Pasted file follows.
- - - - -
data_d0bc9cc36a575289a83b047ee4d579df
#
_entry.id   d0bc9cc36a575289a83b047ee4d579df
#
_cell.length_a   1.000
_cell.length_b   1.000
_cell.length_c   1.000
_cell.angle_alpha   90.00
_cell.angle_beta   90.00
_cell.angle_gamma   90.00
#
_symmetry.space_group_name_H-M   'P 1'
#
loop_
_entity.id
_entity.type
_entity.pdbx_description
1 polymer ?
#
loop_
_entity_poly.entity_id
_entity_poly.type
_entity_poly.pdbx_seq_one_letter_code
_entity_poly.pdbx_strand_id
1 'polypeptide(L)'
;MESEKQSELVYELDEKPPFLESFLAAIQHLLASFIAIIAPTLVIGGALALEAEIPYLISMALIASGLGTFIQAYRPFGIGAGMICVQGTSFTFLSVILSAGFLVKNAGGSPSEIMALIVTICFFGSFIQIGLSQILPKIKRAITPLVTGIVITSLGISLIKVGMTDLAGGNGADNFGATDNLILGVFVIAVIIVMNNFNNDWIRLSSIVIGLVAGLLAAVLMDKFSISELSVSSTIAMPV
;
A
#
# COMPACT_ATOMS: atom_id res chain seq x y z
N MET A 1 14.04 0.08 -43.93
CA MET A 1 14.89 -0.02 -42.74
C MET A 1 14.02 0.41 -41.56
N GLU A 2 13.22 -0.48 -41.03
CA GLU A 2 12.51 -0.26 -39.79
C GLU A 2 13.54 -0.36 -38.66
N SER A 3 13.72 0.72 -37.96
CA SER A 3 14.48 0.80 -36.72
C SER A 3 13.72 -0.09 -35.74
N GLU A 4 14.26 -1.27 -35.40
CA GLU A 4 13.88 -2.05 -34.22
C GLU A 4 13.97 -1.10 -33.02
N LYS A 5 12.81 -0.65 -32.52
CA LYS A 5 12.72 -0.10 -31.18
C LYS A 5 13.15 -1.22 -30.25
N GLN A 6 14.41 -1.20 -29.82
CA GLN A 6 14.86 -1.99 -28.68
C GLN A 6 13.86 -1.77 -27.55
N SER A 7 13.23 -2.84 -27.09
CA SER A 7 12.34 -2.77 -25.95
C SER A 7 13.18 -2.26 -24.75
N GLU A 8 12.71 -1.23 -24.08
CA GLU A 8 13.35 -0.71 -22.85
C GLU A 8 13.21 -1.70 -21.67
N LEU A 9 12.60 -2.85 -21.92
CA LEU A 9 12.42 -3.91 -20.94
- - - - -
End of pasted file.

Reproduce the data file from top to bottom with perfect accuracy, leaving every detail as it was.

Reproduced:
data_d0bc9cc36a575289a83b047ee4d579df
#
_entry.id   d0bc9cc36a575289a83b047ee4d579df
#
_cell.length_a   1.000
_cell.length_b   1.000
_cell.length_c   1.000
_cell.angle_alpha   90.00
_cell.angle_beta   90.00
_cell.angle_gamma   90.00
#
_symmetry.space_group_name_H-M   'P 1'
#
loop_
_entity.id
_entity.type
_entity.pdbx_description
1 polymer ?
#
loop_
_entity_poly.entity_id
_entity_poly.type
_entity_poly.pdbx_seq_one_letter_code
_entity_poly.pdbx_strand_id
1 'polypeptide(L)'
;MESEKQSELVYELDEKPPFLESFLAAIQHLLASFIAIIAPTLVIGGALALEAEIPYLISMALIASGLGTFIQAYRPFGIGAGMICVQGTSFTFLSVILSAGFLVKNAGGSPSEIMALIVTICFFGSFIQIGLSQILPKIKRAITPLVTGIVITSLGISLIKVGMTDLAGGNGADNFGATDNLILGVFVIAVIIVMNNFNNDWIRLSSIVIGLVAGLLAAVLMDKFSISELSVSSTIAMPV
;
A
#
# COMPACT_ATOMS: atom_id res chain seq x y z
N MET A 1 14.04 0.08 -43.93
CA MET A 1 14.89 -0.02 -42.74
C MET A 1 14.02 0.41 -41.56
N GLU A 2 13.22 -0.48 -41.03
CA GLU A 2 12.51 -0.26 -39.79
C GLU A 2 13.54 -0.36 -38.66
N SER A 3 13.72 0.72 -37.96
CA SER A 3 14.48 0.80 -36.72
C SER A 3 13.72 -0.09 -35.74
N GLU A 4 14.26 -1.27 -35.40
CA GLU A 4 13.88 -2.05 -34.22
C GLU A 4 13.97 -1.10 -33.02
N LYS A 5 12.81 -0.65 -32.52
CA LYS A 5 12.72 -0.10 -31.18
C LYS A 5 13.15 -1.22 -30.25
N GLN A 6 14.41 -1.20 -29.82
CA GLN A 6 14.86 -1.99 -28.68
C GLN A 6 13.86 -1.77 -27.55
N SER A 7 13.23 -2.84 -27.09
CA SER A 7 12.34 -2.77 -25.95
C SER A 7 13.18 -2.26 -24.75
N GLU A 8 12.71 -1.23 -24.08
CA GLU A 8 13.35 -0.71 -22.85
C GLU A 8 13.21 -1.70 -21.67
N LEU A 9 12.60 -2.85 -21.92
CA LEU A 9 12.42 -3.91 -20.94